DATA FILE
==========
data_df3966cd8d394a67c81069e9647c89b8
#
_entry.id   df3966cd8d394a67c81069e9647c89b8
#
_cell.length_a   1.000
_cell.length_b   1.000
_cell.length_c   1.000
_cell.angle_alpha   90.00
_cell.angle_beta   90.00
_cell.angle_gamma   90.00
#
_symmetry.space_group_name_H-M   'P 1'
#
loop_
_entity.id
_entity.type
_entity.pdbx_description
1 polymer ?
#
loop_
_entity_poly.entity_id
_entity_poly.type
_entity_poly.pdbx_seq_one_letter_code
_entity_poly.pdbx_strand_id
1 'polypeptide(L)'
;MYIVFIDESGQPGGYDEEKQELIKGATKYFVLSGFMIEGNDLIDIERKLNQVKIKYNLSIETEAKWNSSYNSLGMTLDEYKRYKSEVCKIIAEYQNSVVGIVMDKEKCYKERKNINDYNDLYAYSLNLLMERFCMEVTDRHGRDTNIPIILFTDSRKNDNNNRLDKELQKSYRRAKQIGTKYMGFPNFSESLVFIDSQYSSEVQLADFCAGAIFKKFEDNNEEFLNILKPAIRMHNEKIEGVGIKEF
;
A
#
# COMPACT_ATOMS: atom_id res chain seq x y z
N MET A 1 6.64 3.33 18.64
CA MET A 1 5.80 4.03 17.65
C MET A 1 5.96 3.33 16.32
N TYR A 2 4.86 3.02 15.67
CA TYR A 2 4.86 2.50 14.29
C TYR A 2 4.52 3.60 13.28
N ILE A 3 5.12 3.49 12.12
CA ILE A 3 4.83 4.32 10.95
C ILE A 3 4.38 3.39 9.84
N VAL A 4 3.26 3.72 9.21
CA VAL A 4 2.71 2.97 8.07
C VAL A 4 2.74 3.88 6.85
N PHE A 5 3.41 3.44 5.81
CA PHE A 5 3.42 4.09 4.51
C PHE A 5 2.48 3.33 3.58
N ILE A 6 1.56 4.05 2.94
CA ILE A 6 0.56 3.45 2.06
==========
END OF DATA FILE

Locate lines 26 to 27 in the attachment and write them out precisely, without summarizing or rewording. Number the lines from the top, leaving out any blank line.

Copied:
;MYIVFIDESGQPGGYDEEKQELIKGATKYFVLSGFMIEGNDLIDIERKLNQVKIKYNLSIETEAKWNSSYNSLGMTLDEYKRYKSEVCKIIAEYQNSVVGIVMDKEKCYKERKNINDYNDLYAYSLNLLMERFCMEVTDRHGRDTNIPIILFTDSRKNDNNNRLDKELQKSYRRAKQIGTKYMGFPNFSESLVFIDSQYSSEVQLADFCAGAIFKKFEDNNEEFLNILKPAIRMHNEKIEGVGIKEF
;